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Attorney: Requested searches for San Francisco hospital patient weren't thorough

  • In this photo taken Tuesday Oct. 8, 2013, the body of Lynne Spalding, which was found in a stairwell at San Francisco General Hospital, is removed by the medical examiner in San Francisco. Investigators have ruled out foul play in the disappearance and death of a San Francisco woman whose body was found in the stairwell of a hospital where she was a patient, a family spokesman said. (AP Photo/San Francisco Examiner, Mike Koozmin)

SAN FRANCISCO — Officials at San Francisco General Hospital made four requests for sheriff's deputies to search the medical center for a missing patient later found dead in a stairwell, an attorney hired by the patient's family said.

Sheriff's officials have not told hospital authorities whether the searches were conducted, attorney Haig Harris told the San Francisco Chronicle (http://bit.ly/1d9GIOL) on Friday.

"One or two is bad enough," said Harris, who represents the family of Lynne Spalding. "They certainly did not conduct a thorough search."

Spalding, 57, was admitted to the hospital for treatment of a bladder infection on Sept. 19. She disappeared two days later.

On Oct. 8, her body was found in a locked hospital stairwell. Susan Fahey, spokeswoman for the San Francisco Sheriff's Department, would not comment on whether the deputies who provide security at the hospital had searched for the missing woman.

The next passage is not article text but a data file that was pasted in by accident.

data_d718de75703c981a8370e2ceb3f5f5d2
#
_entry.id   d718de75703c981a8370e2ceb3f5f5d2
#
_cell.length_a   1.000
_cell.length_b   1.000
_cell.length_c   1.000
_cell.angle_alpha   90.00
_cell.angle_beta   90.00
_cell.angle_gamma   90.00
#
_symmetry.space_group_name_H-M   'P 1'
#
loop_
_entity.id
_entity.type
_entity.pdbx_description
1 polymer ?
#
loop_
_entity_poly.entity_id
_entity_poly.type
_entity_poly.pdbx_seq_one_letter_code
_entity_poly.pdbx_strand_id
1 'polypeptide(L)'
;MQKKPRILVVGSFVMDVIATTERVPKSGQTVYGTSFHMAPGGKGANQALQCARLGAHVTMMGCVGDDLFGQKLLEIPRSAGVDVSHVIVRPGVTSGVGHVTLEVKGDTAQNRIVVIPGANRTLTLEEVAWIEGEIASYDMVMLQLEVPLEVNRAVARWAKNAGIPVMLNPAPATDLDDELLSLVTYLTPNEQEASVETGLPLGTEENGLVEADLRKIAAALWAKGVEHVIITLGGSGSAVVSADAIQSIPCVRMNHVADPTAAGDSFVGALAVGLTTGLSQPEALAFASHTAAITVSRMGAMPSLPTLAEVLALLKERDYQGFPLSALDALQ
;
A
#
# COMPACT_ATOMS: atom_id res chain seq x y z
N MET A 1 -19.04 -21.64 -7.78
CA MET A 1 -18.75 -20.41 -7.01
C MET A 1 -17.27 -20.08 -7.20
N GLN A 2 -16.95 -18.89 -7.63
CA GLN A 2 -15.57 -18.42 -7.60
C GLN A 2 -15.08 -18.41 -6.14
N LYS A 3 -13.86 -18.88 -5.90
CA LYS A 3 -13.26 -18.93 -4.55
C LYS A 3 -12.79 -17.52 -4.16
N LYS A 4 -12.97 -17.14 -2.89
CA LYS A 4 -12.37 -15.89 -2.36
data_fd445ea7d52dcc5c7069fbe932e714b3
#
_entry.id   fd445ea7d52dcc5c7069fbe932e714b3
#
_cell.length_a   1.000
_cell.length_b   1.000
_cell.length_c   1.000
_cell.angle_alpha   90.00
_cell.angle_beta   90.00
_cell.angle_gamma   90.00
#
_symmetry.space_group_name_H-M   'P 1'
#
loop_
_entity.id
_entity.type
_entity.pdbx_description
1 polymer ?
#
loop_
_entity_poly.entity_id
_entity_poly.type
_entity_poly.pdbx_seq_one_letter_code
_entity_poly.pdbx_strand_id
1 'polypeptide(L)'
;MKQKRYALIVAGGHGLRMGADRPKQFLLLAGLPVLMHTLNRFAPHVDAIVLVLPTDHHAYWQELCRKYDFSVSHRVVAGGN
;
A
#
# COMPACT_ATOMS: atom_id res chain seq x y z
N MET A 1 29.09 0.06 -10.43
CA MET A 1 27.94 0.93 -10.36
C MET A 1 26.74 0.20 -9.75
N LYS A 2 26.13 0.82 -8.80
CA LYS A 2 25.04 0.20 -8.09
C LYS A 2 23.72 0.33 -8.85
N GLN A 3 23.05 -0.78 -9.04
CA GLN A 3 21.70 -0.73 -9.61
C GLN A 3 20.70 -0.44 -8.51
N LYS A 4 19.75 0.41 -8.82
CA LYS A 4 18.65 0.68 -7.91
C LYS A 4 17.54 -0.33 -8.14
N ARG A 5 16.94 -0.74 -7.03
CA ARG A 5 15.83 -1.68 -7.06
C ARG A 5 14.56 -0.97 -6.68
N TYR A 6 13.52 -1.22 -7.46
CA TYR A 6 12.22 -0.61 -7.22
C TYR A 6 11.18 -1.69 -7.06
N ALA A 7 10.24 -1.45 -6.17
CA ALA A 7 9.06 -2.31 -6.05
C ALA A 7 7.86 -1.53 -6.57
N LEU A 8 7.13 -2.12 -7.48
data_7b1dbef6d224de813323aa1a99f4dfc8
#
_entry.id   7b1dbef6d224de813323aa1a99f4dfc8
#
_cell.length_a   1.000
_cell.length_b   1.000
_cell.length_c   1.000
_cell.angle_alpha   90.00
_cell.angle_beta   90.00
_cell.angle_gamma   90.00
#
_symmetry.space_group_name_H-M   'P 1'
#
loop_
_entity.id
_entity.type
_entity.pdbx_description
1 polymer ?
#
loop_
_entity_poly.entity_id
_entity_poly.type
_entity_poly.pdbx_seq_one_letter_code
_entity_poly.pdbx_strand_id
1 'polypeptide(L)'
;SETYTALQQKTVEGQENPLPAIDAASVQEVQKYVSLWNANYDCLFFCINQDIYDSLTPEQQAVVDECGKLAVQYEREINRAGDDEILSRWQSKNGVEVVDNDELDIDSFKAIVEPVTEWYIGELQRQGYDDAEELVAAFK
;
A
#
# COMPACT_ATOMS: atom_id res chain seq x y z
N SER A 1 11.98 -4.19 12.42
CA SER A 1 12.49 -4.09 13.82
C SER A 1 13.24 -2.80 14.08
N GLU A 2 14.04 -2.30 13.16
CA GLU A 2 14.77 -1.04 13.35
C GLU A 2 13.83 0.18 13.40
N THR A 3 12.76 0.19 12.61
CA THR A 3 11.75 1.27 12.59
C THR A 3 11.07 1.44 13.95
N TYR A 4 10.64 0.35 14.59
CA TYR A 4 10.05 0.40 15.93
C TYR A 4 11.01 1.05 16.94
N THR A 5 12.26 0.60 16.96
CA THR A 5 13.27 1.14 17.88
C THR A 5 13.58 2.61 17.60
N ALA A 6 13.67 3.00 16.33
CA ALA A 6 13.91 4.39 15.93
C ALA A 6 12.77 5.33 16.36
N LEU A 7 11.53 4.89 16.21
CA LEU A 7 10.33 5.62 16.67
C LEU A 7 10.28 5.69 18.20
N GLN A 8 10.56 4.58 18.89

The cause of death is unclear. Investigators believe she had been dead for several days when her body was discovered.

Harris told the newspaper he had been briefed on Thursday by the hospital's chief of medicine, Dr. Jeff Critchfield. Hospital officials confirmed that the conversation took place but declined to say what was said, citing concerns for the family's privacy.

On the day Spalding disappeared, all that was left behind were her cellphone and charger, Harris said. The family speculated that medication might have disoriented her, but the doctor said she was taking nothing that could have caused such a reaction.

The first two requests for searches came on the day she disappeared, Harris said. The hospital issued a third request on Sept. 30 for a search of the buildings and grounds.

On Oct. 4, a senior staff member heard banging and opened the door of the stairwell where Spalding's body eventually was found. A man wearing a hospital name tag walked out and said he saw a person between the third and fourth floors.

That staff member notified the sheriff again, Harris said.

It's unclear who the man in the stairwell was, and hospital spokeswoman Rachel Kagan said the staff member did not remember having seen him previously.

Critchfield told the attorney there's no proof that even if someone was in the stairwell that day that it was Spalding. Sometimes homeless people find their way inside the locked doors, he said.


Information from: San Francisco Chronicle, http://www.sfgate.com

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